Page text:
By Erik Strand, published on November 17, 2003 - last reviewed on June 4, 2008
Does American culture encourage drug use? Research has found that
foreign-born youths in the United States are less likely to use drugs
than their U.S.-born counterparts, but their risk of substance use gets
increasingly higher as they spend more time in the states.
Researchers surveyed 51,000 Americans ages 12 to 17, asking which
substances, if any, they had used in the past month, including alcohol,
cigarettes, marijuana and hard drugs. Foreign-born teens, which
represented 7.1 percent of the sample, were less likely to have used
drugs if they were newly arrived in the U.S., but over time their rate of
use gradually caught up to that of U.S.-born teens. By the time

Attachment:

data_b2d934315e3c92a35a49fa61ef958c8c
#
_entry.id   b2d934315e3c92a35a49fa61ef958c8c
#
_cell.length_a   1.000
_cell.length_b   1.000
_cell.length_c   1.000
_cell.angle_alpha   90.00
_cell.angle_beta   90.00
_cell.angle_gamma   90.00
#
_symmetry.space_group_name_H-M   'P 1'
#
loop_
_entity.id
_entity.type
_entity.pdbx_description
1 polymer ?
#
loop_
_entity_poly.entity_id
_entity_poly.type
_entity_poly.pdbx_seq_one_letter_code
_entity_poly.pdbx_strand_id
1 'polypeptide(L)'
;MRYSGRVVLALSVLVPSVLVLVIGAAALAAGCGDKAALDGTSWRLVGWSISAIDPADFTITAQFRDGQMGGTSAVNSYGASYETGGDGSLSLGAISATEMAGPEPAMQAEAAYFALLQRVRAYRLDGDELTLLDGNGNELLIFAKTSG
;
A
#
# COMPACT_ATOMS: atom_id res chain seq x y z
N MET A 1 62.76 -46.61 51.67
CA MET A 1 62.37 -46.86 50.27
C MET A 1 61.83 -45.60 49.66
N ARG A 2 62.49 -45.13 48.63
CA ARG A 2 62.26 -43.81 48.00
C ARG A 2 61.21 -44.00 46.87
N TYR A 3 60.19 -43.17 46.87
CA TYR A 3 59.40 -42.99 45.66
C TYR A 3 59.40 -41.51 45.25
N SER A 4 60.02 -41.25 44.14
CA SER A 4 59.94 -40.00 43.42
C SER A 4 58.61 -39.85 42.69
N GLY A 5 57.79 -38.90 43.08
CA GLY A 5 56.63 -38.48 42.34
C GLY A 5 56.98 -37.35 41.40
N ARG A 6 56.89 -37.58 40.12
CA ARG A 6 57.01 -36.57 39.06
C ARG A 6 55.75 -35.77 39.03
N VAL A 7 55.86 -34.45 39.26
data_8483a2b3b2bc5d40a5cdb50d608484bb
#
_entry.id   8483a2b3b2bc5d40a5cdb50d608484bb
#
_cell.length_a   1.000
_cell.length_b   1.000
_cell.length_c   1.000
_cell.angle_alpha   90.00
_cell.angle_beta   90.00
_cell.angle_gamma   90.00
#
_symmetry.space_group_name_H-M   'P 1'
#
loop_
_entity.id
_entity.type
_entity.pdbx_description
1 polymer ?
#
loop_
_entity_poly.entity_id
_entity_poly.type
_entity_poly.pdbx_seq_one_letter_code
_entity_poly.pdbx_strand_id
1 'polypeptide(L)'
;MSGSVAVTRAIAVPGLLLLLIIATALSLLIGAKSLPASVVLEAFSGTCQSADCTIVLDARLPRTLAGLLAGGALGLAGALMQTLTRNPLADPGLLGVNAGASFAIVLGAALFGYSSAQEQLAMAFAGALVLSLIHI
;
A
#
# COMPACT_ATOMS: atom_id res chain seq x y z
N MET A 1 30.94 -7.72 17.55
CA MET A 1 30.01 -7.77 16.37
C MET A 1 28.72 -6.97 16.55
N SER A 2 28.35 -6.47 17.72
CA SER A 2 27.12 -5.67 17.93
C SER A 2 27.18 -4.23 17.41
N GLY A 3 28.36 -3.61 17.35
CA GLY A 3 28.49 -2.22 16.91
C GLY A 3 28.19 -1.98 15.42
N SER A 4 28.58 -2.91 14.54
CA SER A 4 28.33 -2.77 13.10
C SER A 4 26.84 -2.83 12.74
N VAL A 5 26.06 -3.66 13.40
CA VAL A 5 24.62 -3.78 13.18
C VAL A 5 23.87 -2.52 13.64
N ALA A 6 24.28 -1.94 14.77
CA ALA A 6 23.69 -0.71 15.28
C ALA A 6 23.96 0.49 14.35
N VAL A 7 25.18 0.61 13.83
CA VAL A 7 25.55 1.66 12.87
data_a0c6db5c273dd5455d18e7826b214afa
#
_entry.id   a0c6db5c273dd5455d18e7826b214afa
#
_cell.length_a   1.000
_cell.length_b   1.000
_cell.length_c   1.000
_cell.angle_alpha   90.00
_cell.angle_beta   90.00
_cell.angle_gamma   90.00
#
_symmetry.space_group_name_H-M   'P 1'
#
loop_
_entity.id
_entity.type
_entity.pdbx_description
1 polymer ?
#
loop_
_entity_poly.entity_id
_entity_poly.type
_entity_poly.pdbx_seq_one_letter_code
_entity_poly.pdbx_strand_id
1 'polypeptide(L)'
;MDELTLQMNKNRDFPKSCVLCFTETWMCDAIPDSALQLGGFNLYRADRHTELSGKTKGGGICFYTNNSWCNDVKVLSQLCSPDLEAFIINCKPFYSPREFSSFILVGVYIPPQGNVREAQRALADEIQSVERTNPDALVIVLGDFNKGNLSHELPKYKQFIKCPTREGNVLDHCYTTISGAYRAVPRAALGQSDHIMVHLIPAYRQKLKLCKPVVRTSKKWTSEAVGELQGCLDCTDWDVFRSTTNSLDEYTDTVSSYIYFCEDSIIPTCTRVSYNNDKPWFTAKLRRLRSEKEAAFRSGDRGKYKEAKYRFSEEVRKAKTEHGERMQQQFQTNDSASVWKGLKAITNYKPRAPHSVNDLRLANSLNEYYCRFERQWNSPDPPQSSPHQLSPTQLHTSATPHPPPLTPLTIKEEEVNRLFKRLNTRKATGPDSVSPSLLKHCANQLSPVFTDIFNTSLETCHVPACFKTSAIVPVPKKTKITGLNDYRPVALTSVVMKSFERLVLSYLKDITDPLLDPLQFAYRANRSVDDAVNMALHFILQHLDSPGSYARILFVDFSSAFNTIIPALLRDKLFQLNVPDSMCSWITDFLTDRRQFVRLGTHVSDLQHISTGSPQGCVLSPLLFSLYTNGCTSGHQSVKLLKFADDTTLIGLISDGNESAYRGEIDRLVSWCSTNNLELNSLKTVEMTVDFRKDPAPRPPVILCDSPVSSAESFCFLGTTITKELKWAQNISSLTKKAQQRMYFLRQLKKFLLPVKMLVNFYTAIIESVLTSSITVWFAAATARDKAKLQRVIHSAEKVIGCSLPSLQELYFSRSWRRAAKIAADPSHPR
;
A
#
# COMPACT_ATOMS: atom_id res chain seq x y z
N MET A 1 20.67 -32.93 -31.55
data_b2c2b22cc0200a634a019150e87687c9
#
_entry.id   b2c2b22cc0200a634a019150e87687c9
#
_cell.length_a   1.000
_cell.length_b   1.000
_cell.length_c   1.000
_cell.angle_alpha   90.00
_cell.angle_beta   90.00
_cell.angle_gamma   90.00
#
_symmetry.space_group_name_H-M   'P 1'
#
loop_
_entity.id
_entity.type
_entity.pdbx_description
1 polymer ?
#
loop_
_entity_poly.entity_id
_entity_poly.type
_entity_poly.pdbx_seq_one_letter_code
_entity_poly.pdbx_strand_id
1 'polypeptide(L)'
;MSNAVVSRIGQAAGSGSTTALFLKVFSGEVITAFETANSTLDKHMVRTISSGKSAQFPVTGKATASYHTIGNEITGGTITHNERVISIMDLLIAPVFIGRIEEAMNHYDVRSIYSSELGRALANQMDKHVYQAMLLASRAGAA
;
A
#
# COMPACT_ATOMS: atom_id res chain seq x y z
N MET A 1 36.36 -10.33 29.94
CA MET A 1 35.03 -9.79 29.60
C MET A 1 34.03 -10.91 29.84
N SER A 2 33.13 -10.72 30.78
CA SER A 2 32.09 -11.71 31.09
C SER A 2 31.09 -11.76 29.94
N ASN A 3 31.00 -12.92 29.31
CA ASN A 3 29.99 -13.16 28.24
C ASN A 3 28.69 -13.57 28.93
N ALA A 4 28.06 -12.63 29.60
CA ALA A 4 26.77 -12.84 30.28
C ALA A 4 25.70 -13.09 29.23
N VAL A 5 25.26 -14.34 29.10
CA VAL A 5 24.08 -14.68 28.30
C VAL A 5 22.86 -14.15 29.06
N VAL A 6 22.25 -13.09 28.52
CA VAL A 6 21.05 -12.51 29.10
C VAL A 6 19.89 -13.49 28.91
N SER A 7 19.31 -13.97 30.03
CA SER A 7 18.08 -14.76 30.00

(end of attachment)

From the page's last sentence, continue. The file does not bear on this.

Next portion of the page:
foreign-born youths had been in the U.S. for 10 or more years, their drug
use was at the same level as that of teens born in the U.S.
Exposure to American culture may be behind the gradual rise in drug
use, say study authors Joseph Gfroerer and Lucilla Tan of the Substance
Abuse and Mental Health Services Administration in Rockville, Maryland.
The influence of parents, peers, formal education and the media could all
affect teens' likelihood to use drugs.
Gfroerer views the pattern of drug use among foreign-born youths
optimistically. "Experts who design prevention programs can take
this into account," he suggests. "It provides an opportunity
to intervene in immigrants before they actually do become drug